Spain: Is The Deductibility Of VAT On Legal Services Proportional To The "Narrative" Contained In Its Invoice?

It is a common practice in the legal sector, particularly in the event of ongoing advice, that professionals (lawyers or practices) include in their honoraria invoices a brief text such as, for example, "legal services for Q1 " or "legal advice between X date and Y date".

This practice, despite being a regularly accepted practice, will now have to of necessity be reconsidered if we want to avoid having the client, whether businessman or professional, the recipient of the bill and with the right to deduct the Value-Added Tax (VAT), find it difficult to recover the VAT levied.

The above confirmation is rooted in a recent judgment from the European Court of Justice (ECJ). The decision in question is a decision regarding the refusal of the Portuguese Tax Authorities to return the VAT portion of a bill for legal services which followed the aforementioned practice. This refusal comes even in spite of the fact that the taxpayer demonstrated the truth and the breakdown of the services provided with supporting documentation.

The Court determined that, in accordance with the VAT Directive, an exhaustive description of the service performed is unnecessary, but what is required is some detail as to the scope and nature of the professional service used, since legal services cover a "large amount of services provided", and therefore the wording of the invoice must allow the services to be linked to the commercial activity carried out and so establish the right to recover the VAT.

The ECJ indicated, therefore, that when dealing with legal advice provided as an ongoing service, the start and finish dates of the period to which the service relates must be identified, so that the Authorities can tell the period of settlement of VAT to which it corresponds.

The ECJ thus understands that these two elements form a part of all of the facts that must be brought together in order to assess if the taxpayer is in possession of a complete invoice, which is a valid certificate in order to claim the VAT charged.

All of this applies in the case of Spain, whose VAT regulation as we know is based on the VAT Directive. Thus, our legislation requires the possession of a complete invoice in order to deduct the VAT paid, an invoice which, in accordance with the Rules on Invoicing, must include a description of the service and the cost thereof, as well as the payment date for the service, in the event that it differs from the date when the invoice was issued.

In spite of the above, and in order to relieve the initial "shock", it is fair to say that the decision means that you have to "take the rough with the smooth". Therefore, in spite of acknowledging the flaw in the invoice, the ECJ, in its consistent and constant position of declaring the neutrality of VAT (which allows the businessman to be freed of the charges involved) establishes that although some formal requirements may have been left out, if the essential requirements for the deduction of the IVA charged are met and the Authorities have information to verify that this is the case (such as supporting documentation that is subsequently provided, then the deduction of these fees cannot be denied to the client who has had to pay them.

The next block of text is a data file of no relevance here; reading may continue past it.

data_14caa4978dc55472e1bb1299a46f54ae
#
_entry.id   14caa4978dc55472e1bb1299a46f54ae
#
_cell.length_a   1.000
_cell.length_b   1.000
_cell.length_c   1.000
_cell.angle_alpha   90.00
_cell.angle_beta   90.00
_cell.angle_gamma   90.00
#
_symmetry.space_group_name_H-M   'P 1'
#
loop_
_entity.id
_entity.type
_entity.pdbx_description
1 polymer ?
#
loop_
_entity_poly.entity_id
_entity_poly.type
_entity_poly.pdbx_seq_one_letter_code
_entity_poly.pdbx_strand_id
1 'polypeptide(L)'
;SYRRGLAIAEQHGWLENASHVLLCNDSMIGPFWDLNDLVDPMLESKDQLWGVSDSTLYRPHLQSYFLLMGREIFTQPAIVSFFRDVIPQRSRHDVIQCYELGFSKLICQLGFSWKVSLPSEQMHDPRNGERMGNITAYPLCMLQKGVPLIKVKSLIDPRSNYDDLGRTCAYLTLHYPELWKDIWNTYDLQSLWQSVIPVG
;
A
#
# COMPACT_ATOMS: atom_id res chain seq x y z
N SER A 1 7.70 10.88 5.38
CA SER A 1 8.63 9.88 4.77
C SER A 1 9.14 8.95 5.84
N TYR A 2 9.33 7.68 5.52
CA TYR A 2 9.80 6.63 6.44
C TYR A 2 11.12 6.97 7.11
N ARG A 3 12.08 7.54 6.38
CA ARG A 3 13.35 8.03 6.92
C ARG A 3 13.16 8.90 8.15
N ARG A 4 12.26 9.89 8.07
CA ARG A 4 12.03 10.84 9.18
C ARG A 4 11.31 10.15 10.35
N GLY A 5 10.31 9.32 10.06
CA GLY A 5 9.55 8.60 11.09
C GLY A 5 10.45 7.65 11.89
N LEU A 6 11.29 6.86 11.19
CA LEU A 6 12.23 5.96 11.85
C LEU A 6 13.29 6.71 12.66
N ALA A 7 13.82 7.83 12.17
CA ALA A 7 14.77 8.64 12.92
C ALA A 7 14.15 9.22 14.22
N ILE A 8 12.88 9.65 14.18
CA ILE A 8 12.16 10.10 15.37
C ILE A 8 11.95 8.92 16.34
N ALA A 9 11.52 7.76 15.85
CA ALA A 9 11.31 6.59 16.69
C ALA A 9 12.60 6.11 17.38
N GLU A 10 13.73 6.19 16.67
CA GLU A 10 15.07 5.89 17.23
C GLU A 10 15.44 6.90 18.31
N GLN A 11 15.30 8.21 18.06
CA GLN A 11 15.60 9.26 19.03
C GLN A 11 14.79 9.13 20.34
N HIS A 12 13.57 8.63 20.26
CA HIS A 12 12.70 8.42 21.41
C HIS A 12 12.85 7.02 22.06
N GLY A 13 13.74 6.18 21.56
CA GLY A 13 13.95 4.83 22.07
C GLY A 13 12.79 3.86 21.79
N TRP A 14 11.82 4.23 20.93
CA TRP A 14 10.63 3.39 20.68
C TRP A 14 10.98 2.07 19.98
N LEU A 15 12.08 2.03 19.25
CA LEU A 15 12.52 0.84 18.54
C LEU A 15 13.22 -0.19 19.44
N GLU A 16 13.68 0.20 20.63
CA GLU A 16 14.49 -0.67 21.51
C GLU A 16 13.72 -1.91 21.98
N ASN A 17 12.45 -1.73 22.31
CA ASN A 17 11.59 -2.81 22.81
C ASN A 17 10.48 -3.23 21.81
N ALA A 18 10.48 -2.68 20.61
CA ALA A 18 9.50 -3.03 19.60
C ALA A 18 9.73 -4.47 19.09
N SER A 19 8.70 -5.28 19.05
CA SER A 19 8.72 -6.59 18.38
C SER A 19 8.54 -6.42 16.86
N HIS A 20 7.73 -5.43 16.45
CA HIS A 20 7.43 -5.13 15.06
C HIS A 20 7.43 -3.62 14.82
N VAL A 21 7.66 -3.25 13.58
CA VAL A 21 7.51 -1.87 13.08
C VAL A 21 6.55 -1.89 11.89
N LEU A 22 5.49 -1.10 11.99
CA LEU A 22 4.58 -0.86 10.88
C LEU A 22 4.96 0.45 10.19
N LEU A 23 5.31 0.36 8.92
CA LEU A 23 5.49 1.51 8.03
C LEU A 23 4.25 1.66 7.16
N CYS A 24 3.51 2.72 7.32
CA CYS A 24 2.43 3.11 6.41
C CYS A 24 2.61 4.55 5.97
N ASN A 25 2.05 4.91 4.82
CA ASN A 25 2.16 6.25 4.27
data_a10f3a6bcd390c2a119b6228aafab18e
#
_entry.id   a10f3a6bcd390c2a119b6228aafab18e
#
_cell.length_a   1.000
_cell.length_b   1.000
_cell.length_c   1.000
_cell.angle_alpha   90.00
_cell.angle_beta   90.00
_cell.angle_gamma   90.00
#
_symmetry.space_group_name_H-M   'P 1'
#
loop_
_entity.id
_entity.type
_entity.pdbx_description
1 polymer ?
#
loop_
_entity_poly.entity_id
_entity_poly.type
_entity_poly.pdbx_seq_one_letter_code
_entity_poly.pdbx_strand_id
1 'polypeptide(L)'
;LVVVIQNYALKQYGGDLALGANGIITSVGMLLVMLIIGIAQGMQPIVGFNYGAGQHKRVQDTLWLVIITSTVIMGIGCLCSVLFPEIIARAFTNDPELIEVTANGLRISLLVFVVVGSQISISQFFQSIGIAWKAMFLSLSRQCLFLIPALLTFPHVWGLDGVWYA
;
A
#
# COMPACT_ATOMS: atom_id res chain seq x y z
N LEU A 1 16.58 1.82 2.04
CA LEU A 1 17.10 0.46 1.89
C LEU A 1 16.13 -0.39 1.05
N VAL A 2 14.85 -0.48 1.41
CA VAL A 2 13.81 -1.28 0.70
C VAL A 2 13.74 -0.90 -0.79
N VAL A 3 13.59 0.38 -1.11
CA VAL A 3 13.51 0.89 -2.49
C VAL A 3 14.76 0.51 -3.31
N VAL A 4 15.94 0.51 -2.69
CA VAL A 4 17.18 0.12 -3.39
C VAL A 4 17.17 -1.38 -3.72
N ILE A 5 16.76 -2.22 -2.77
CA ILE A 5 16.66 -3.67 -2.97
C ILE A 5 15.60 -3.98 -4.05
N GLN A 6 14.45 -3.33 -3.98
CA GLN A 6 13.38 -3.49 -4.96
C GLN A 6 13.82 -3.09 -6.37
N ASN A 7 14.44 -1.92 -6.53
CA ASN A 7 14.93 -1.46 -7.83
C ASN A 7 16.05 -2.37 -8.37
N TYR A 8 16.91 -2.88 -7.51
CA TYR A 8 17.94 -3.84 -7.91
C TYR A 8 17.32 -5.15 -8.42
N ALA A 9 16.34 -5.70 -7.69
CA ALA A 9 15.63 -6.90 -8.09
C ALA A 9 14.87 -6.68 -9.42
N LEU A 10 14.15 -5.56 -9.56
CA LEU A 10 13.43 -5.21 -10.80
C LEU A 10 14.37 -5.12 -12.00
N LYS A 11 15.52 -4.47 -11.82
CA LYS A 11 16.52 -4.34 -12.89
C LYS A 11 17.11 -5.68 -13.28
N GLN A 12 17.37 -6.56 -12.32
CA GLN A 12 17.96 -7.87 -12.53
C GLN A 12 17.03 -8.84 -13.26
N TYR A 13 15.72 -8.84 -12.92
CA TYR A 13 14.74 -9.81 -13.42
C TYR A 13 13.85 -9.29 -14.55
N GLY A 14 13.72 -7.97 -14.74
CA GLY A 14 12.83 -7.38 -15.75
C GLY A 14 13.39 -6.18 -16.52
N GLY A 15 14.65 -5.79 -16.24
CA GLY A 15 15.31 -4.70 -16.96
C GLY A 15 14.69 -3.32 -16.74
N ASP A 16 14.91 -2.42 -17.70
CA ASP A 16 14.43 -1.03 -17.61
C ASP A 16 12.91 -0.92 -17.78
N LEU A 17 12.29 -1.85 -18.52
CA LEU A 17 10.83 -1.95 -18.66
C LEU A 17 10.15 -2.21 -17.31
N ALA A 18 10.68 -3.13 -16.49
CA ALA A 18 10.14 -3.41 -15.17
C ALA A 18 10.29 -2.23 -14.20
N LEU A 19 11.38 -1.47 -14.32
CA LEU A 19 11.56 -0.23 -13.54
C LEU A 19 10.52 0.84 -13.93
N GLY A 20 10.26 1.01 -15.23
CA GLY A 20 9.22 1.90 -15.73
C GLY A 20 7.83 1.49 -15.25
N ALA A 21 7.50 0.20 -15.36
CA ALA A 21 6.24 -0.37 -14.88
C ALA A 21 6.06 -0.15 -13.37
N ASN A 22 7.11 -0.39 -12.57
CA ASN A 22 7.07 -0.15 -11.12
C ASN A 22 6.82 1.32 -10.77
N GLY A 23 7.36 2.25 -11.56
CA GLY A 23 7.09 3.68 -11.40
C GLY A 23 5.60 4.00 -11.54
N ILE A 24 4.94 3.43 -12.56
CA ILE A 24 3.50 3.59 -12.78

Unfortunately, we have to advise that this extremely clear, ongoing and particularly prescient position of the ECJ concerning VAT neutrality is seldom arrangement simple matter when one confronted by the Tax Authorities (especially Governance and Inspection agencies), which frequently forget that the only VAT charges that truly "belong" to the Tax Authorities are those paid in by the end client, and not the VAT charges for the rest of the previous stages that merely form part of the taxation process and that the businessman does not have to bear as a cost, provided that, of course, said businessman has the right to the deduction or the refund of VAT.

With regard to these barriers to the deduction by clients of VAT for legal services, we believe that they can be overcome easily with a more detailed description of the services, or even with a reference to the contract for the supply of services, if the services provided are adequately described therein, and this is cross-referenced as an Annex in the invoice.

Along these lines, and seeing that the ECJ wants us lawyers to include more narrative in the description of legal services, before the lawyer sits down to write the wording of the invoice, now more than ever he has to bear in mind the words of Antonio Machado: "Easy does it, it ain't what you do, it's how you do it"; this way, the narrative will avoid future problems regarding the deductibility of VAT borne by the client with the right to reclaim the VAT charged.

The content of this article is intended to provide a general guide to the subject matter. Specialist advice should be sought about your specific circumstances.

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